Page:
Although happiness can be said to be the business of the buddhist, the other chief concern is that of human suffering. The Buddha says that life is suffering, obviously the revelation must be the foundation for becoming buddhist as it was after the the first of the four noble truths, surely it is first for a reason. It may seem awkward that a religion whose business is happiness primarily chose to focus on suffering first, but really this is because to be truly happy, one must be conscious of all kinds of suffering even the kinds that most people don’t even notice. Not only that, but one must act to alleviate even the smallest amounts of suffering for the most miniscule of sentient beings. Buddhism addresses the concept of suffering by making it impossible to separate it from happiness. You cannot be happy and buddhist if you are not constantly and keenly aware of suffering. Your own suffering should be made known to yourself so you can release yourself from the taints associated with it. Suffering, especially in the modern world is likened by Lama Marut to holding a hot coal. Until someone realizes that many of the attachments to things and even to people that they have are ultimately hurting rather than helping them then they cannot progress and be happy. Most people, in the backs of their minds know when something is hurting them but choose to ignore it, Lama Marut calls this holding onto our coals because despite knowing that they are burning us and hurting us we cling to them because we do not see things as they really are. We think, “this is my coal, and nobody can take it from me.”, it becomes a possession that even if it hurts us, is enticing just because it can be possessed at all. The biggest obstacle for many is the letting go of their coals. In fact, most cling to their coals tighter and tighter until their coal burns through them, the release of the coals is a way to explain releasing one from the taints of this existence. The process of doing this is the purpose of the buddhist spiritual practice.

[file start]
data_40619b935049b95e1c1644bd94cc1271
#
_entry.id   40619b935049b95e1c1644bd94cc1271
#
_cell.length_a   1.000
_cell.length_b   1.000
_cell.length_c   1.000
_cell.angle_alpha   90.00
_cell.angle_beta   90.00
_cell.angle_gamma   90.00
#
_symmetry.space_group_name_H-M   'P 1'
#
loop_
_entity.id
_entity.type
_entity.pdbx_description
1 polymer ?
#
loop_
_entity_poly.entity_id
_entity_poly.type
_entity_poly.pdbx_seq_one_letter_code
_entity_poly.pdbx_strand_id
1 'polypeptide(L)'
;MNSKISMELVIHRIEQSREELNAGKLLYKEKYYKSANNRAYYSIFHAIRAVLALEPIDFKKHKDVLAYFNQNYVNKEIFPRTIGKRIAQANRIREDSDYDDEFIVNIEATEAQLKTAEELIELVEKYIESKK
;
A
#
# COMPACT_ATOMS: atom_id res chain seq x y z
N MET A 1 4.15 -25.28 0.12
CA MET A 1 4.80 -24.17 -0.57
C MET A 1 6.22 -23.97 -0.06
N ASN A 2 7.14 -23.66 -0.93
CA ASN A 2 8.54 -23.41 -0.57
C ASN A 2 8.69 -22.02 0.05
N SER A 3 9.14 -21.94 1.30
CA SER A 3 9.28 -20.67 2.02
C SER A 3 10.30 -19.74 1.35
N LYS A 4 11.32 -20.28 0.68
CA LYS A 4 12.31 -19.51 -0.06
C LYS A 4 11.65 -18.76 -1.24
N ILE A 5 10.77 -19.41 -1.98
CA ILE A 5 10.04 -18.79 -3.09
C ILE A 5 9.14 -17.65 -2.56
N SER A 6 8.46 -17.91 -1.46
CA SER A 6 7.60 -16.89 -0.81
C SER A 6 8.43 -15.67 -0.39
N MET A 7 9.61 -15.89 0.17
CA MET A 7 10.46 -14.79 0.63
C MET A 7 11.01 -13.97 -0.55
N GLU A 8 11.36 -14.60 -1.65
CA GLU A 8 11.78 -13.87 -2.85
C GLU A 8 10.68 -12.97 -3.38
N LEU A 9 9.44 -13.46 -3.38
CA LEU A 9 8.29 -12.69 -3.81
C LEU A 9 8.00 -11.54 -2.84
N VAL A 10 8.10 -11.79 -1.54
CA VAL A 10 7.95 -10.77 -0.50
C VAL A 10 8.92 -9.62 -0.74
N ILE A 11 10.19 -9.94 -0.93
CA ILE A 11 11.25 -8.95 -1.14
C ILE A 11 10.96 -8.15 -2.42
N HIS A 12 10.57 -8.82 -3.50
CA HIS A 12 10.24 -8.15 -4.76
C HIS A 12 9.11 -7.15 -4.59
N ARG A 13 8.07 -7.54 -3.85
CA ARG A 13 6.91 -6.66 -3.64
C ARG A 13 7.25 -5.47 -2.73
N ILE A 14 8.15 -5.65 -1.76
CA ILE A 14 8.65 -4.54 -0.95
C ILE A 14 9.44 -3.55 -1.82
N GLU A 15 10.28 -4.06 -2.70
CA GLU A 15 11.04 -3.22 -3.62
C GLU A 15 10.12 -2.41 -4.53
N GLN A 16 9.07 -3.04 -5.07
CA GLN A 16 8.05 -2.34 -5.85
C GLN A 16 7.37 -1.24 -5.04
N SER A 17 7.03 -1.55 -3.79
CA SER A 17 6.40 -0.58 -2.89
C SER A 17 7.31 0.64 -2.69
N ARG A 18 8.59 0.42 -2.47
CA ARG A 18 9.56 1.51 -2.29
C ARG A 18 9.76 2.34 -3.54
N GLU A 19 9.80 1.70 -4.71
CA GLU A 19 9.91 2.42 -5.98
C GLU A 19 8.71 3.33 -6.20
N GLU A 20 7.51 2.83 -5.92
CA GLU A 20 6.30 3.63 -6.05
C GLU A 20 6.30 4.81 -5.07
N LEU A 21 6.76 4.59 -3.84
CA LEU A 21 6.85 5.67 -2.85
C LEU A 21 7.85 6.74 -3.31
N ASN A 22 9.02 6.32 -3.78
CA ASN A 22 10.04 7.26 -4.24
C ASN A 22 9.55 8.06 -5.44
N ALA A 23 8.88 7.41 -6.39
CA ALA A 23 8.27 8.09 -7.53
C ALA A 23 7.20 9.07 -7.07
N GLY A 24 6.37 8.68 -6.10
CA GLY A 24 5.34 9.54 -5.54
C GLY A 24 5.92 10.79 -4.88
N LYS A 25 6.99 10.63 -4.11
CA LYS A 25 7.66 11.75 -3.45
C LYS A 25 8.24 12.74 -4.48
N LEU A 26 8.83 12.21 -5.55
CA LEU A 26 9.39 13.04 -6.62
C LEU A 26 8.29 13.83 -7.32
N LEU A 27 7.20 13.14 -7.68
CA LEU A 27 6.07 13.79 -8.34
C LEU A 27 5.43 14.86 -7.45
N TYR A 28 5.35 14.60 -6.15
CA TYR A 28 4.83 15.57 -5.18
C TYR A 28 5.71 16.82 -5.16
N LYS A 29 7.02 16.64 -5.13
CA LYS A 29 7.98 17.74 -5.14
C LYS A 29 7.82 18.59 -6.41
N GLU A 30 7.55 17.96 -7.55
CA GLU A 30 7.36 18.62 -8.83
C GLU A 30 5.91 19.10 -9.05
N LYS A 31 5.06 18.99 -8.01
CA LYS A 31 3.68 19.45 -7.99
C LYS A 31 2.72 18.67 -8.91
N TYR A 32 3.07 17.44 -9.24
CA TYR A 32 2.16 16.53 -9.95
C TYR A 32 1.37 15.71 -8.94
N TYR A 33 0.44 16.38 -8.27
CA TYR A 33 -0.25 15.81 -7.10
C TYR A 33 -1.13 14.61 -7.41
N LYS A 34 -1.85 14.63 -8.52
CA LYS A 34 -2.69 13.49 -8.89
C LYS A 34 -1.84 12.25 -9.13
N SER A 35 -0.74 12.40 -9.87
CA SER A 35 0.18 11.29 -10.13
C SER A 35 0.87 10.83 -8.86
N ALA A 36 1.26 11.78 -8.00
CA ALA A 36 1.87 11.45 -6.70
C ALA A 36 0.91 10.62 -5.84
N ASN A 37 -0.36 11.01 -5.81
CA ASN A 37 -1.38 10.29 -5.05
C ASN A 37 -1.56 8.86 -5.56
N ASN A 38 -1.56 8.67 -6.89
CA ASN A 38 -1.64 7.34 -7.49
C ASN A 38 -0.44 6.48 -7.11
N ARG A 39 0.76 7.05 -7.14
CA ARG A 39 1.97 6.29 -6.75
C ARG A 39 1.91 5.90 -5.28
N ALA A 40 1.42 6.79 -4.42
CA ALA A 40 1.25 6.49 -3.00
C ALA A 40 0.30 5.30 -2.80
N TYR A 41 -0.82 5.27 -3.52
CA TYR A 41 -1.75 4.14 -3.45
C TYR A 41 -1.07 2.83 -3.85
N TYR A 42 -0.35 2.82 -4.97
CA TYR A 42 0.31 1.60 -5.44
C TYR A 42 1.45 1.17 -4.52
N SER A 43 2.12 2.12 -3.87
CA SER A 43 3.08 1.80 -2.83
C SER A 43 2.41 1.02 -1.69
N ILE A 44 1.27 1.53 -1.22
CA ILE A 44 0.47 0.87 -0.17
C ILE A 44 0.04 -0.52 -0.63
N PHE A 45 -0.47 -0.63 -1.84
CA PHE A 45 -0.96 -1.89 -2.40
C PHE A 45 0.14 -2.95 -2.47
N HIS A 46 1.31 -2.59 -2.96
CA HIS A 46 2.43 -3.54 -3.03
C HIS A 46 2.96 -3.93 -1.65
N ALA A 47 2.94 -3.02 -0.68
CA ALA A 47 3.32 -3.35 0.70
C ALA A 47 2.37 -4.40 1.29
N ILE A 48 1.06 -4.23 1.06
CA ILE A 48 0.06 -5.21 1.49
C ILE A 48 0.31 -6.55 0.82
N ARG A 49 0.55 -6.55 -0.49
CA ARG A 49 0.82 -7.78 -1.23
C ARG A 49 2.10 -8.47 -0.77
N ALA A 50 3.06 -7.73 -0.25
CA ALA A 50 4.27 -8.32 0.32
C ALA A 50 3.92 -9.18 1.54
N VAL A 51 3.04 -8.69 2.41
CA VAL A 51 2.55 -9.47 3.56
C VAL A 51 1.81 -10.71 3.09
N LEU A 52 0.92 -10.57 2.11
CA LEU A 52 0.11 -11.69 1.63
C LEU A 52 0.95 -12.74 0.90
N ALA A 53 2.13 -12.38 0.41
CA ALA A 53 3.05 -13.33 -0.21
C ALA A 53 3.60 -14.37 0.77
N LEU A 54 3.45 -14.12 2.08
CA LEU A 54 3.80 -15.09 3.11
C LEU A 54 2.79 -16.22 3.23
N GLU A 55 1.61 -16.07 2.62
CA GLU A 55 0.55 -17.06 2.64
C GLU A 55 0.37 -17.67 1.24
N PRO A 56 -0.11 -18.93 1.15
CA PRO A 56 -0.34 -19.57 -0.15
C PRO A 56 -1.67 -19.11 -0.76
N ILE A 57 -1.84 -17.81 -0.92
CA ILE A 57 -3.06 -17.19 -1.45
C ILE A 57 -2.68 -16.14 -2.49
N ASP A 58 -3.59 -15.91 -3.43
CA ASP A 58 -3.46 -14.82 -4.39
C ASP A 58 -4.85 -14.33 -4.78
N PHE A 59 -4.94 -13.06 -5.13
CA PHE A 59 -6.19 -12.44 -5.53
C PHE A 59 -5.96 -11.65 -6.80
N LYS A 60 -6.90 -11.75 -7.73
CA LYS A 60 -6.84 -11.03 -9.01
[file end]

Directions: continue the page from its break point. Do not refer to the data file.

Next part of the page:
Happiness is only possible when suffering is gone, suffering can only be dispelled through elimination of the taints, and elimination of the taints can only come through discipline, focus and selflessness. Happiness for the Buddhist is essentially tied to the cessation of suffering. Think of it like this: Happiness is always around us, at all times from countless sources, and buddhism focuses on the process of removing all of the suffering so that the truth can more easily be seen, accessed and spread to others. Additionally the practice of buddhism seeks to alter the world view of the practitioner because one must see things as a buddha to become one. The easiest way to become a bodhisattva is to be as one, says Lama Sumati Marut. One must project happiness to bring happiness to oneself, which is only possible by bringing it to others. If you view others with the compassion you become much more aware of all the positive things they do for you and can see all the minute ways in which happiness is brought into your life by others, for which you should thank them, thus making them feel valued as well. The creation of ones karma is a constant process and Buddhism seeks to re-program the mundane mind and transform it into an intellectual mind, ever-conscious of speech, thought and action. Happiness and human suffering are at the center of the Buddhist ideology and philosophy and the exploration of these two ideas and how to master them in order to ultimately allow all beings to not only be liberated from samsara but then achieve nirvana.